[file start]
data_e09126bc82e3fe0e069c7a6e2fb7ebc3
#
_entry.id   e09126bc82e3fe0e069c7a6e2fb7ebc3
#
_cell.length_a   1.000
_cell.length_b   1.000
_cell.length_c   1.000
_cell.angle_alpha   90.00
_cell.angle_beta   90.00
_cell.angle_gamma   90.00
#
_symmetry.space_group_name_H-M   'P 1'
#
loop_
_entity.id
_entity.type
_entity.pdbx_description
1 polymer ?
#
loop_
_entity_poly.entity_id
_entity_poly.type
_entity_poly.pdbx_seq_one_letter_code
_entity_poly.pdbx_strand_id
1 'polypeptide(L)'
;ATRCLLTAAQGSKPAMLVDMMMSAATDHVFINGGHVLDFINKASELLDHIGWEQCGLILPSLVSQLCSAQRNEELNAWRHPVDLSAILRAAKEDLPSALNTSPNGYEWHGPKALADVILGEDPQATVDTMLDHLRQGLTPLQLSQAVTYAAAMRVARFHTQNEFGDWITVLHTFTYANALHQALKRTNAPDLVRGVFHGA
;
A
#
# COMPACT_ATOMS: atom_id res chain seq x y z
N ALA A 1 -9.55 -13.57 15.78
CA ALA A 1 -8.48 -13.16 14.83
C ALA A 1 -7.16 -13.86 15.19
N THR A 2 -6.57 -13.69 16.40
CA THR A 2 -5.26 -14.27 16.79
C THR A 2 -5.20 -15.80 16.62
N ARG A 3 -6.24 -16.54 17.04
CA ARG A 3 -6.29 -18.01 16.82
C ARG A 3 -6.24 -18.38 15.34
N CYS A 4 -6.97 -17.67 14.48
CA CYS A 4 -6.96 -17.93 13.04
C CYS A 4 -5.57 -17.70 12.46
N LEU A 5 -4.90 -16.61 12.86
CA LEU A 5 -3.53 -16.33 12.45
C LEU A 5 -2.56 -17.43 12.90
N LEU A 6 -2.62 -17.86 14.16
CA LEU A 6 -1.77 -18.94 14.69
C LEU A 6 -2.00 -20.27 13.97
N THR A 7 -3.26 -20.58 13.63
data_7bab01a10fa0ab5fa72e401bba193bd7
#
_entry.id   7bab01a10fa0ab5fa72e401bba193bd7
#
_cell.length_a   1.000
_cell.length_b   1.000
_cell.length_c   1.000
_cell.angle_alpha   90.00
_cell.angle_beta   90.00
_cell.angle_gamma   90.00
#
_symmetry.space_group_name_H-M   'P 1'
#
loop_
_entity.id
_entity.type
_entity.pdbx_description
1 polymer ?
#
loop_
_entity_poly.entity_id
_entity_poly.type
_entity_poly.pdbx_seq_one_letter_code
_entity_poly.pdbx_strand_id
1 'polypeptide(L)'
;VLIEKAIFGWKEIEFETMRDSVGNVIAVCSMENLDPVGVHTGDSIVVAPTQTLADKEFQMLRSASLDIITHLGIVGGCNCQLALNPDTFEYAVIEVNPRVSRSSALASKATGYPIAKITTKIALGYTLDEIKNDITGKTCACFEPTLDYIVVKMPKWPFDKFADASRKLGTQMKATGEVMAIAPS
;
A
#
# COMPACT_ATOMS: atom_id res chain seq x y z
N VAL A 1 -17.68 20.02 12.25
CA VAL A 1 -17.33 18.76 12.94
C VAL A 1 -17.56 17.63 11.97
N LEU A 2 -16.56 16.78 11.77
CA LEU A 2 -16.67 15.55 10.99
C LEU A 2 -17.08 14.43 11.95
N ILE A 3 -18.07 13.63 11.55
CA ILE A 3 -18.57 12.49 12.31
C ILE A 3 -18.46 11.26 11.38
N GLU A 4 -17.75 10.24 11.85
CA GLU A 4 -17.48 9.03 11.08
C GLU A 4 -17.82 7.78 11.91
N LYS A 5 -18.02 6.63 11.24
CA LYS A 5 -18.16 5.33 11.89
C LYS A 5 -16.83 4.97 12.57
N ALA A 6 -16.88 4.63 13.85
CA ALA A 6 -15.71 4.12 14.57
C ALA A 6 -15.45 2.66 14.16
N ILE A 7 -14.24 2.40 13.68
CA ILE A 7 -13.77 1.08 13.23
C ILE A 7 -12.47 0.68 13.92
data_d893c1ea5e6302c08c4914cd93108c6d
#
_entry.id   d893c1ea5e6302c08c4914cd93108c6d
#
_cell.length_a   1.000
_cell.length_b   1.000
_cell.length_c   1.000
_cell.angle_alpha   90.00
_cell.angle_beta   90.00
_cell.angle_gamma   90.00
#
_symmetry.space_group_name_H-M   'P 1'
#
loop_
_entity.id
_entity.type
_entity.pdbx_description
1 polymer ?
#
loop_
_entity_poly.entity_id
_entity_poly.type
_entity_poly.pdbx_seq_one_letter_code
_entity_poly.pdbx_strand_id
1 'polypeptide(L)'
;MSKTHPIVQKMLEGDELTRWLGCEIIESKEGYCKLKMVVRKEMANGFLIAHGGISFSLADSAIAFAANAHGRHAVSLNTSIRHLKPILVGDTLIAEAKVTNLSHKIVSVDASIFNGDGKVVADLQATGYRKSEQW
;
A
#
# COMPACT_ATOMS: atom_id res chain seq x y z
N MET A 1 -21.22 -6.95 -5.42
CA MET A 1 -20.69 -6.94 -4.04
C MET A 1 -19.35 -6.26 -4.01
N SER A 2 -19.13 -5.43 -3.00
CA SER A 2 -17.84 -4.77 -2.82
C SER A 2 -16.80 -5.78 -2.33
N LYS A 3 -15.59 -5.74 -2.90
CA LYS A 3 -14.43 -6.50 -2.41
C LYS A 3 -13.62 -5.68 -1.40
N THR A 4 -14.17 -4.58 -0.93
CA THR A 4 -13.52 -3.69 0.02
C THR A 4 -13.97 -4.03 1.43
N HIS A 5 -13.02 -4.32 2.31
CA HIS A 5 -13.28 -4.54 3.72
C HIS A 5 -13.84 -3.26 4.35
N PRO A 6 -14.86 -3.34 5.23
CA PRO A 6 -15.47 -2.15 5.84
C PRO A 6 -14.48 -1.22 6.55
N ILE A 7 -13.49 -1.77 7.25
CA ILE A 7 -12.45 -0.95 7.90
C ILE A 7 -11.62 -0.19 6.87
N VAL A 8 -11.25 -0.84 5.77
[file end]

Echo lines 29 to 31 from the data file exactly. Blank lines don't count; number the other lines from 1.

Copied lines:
#
# COMPACT_ATOMS: atom_id res chain seq x y z
N ALA A 1 -9.55 -13.57 15.78